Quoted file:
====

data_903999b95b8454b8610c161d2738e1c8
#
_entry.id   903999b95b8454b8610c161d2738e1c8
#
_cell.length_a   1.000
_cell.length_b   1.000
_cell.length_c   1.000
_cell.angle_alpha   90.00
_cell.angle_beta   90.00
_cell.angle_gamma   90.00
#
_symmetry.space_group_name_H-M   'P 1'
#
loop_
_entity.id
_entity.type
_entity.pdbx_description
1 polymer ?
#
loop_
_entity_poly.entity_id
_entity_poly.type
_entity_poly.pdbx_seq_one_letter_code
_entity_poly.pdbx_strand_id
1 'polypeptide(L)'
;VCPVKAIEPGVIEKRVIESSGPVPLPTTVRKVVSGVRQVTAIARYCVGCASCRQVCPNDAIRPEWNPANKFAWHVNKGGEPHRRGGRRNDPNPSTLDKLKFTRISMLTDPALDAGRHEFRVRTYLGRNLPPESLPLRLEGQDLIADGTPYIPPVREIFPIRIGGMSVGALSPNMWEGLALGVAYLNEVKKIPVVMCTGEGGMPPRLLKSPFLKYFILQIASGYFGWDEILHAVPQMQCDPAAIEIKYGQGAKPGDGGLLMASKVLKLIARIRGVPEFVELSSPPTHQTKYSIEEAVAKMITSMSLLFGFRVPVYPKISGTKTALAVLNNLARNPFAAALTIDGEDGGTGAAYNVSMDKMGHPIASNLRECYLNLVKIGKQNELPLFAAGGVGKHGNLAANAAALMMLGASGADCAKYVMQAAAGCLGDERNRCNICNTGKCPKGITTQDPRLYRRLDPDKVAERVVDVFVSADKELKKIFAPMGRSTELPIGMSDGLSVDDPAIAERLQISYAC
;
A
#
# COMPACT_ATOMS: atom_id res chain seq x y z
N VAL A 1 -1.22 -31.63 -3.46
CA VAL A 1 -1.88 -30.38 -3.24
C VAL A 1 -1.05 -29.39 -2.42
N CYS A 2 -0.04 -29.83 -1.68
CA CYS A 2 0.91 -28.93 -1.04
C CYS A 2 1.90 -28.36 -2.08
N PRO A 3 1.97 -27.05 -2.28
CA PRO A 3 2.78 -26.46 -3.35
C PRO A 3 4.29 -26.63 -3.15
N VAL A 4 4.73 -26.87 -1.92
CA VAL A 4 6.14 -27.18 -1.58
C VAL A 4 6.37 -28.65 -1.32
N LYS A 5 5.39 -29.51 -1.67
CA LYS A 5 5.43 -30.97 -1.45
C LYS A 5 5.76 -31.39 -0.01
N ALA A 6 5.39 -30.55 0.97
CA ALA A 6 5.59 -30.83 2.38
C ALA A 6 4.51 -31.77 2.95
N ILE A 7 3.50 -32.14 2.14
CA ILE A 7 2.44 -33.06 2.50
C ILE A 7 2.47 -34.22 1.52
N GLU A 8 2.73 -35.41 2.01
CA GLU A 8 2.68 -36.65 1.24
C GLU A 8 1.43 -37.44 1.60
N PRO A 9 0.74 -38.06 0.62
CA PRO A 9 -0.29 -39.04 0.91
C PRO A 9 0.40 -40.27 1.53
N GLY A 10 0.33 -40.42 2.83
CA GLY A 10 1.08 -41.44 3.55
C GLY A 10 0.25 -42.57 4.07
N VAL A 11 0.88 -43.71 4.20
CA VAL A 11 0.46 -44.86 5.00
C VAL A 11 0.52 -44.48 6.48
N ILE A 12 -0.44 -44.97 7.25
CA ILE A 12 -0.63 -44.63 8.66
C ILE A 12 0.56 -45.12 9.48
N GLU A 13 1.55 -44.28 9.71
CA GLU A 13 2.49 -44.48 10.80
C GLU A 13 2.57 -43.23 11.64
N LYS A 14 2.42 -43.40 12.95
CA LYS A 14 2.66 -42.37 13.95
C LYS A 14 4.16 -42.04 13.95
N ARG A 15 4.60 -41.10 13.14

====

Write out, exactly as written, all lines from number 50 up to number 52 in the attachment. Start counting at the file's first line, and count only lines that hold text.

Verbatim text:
CA ILE A 7 2.44 -33.06 2.50
C ILE A 7 2.47 -34.22 1.52
N GLU A 8 2.73 -35.41 2.01